Despite being a southern gal I’m a big fan of the north of England (to me The North starts just below Sheffield), having spent three years at university in York, then eight happy years living in Leeds. Leeds inspired my writing in all kinds of ways, of which more will be written one day.
Anyway, I hit the north at the end of July for a holiday in Northumberland, somewhere I’d always wanted to visit. What a fabulous part of the country it is – long empty beaches, ancient castles, huge skies, lovely people, and – naturally – great fish and chips. It also has a respectable literary history, and some of our best writers for children and young adults come from the north east. My enduring favourite (see Books I wish I’d written) is David Almond, but there’s also Anne Fine and Eva Ibbotson as close runners-up. Newcastle is home of the wonderful Seven Stories centre for children’s books, the first of its kind. Alnwick where we stayed is famous for its castle used in the first Harry Potter film – so it has literary connections once removed.
I had lots of ‘must dos’ for the holiday, but top of the list was Barter Books, which could be the best second hand bookshop in the whole country, if not the whole world. It’s housed in Alnwick’s old railway station and has a lovely little model railway running along the top of the book stacks which makes a funny rushing sound as it passes, like sudden rain on a glass roof. They’ve used every inch of the station without really modernising it much, so the waiting room, ticket office and platform areas are still fully recognisable. There are endless book stacks, and sofas or chairs strategically placed for browsing. Time usually stands still for me in book shops, but in this one it seemed to vanish like Harry Potter onto Platform 9 and 3/4 – I came up for air after about two hours only because my friend texted her fancy for a cup of tea.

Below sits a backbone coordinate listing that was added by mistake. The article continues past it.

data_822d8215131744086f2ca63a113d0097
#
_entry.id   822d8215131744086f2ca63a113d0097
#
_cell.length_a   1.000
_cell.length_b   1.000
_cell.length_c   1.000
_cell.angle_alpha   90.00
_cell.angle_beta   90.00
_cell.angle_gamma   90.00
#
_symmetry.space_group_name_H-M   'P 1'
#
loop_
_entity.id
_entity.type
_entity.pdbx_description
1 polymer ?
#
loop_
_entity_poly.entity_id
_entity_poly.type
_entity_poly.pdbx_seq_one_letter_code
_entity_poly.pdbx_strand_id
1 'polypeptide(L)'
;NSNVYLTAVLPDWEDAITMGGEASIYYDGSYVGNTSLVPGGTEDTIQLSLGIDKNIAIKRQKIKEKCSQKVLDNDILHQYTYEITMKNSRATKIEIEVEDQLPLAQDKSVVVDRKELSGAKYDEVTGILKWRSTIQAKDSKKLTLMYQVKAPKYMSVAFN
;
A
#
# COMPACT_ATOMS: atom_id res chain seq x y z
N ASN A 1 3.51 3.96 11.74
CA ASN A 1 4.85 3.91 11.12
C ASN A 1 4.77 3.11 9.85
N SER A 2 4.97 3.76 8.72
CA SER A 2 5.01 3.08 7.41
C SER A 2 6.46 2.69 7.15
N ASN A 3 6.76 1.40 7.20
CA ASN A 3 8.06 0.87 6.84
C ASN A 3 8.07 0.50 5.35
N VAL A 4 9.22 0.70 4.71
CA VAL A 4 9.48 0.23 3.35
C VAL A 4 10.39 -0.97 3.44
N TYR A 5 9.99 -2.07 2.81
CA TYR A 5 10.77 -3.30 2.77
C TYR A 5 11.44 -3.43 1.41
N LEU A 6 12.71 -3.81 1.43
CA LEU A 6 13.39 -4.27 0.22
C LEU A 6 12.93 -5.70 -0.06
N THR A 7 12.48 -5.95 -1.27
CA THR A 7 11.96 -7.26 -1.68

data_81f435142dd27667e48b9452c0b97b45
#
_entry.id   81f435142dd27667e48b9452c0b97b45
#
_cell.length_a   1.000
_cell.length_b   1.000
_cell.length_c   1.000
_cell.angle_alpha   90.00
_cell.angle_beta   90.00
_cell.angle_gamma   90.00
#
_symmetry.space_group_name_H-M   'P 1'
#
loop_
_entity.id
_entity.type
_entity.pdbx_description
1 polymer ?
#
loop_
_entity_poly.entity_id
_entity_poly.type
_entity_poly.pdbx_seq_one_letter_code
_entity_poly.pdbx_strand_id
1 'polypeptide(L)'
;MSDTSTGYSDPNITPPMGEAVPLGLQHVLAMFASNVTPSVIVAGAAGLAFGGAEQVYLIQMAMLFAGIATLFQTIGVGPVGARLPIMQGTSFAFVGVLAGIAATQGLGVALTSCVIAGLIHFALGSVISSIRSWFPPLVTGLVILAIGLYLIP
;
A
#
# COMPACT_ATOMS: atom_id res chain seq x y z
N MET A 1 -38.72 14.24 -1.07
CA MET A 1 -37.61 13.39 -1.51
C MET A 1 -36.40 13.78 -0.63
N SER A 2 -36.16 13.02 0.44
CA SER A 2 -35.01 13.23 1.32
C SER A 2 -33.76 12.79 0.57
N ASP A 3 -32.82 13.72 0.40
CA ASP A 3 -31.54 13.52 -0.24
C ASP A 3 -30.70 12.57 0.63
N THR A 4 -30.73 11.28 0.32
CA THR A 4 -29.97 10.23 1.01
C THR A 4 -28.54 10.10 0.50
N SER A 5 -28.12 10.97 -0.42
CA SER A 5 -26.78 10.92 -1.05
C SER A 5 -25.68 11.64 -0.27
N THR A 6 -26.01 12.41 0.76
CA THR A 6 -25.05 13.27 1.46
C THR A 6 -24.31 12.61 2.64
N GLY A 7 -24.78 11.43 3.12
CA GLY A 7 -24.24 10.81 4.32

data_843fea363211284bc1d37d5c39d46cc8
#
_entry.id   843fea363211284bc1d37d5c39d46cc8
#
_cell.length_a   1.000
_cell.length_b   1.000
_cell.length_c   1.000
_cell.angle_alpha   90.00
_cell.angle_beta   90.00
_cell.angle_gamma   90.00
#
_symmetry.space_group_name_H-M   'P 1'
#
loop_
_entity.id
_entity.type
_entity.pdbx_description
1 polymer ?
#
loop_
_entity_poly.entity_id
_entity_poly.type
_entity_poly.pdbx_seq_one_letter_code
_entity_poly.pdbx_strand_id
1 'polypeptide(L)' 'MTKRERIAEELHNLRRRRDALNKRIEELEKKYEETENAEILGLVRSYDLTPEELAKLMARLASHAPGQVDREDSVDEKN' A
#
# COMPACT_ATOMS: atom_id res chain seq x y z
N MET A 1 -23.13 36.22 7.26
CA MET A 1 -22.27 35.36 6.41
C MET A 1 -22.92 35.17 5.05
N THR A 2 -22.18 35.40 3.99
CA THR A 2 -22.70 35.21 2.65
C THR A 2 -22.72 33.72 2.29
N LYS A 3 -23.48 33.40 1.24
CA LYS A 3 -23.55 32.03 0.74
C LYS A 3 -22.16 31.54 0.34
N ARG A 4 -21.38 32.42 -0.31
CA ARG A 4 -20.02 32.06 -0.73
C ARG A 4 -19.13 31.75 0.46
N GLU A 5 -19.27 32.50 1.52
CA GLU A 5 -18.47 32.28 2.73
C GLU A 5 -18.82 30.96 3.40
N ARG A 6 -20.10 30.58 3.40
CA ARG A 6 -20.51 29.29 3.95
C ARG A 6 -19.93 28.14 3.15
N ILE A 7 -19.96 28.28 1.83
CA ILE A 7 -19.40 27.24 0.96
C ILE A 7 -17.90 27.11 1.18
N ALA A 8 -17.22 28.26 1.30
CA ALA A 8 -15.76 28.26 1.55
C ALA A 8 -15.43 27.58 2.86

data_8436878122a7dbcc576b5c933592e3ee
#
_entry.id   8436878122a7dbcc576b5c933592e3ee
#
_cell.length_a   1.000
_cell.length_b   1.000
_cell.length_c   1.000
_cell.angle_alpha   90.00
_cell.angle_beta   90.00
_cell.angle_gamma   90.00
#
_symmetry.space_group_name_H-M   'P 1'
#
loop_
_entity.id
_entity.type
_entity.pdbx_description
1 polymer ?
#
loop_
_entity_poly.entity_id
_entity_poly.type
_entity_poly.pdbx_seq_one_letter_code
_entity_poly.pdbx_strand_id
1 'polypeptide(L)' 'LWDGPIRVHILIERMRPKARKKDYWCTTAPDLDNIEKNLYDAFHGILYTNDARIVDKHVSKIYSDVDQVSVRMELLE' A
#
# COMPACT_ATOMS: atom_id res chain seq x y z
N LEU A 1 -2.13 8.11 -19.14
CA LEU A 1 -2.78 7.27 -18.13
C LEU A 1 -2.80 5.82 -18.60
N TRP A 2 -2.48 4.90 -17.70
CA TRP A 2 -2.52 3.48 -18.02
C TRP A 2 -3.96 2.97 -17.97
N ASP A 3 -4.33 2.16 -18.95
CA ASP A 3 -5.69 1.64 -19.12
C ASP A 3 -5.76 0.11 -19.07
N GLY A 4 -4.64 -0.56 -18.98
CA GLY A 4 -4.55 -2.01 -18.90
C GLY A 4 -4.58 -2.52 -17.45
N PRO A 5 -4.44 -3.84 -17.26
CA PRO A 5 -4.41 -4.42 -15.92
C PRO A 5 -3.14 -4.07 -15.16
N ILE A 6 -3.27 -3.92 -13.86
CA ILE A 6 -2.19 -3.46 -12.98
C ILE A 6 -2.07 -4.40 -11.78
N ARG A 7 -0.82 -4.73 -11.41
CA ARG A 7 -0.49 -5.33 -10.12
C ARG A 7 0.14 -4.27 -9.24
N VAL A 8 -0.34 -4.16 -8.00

I don’t think Barter Books’ website really does it justice, so with this blog in mind I took a few photos (click on them to enlarge). These don’t really do it justice either, so you’ll just have to pay it a visit to get the full experience.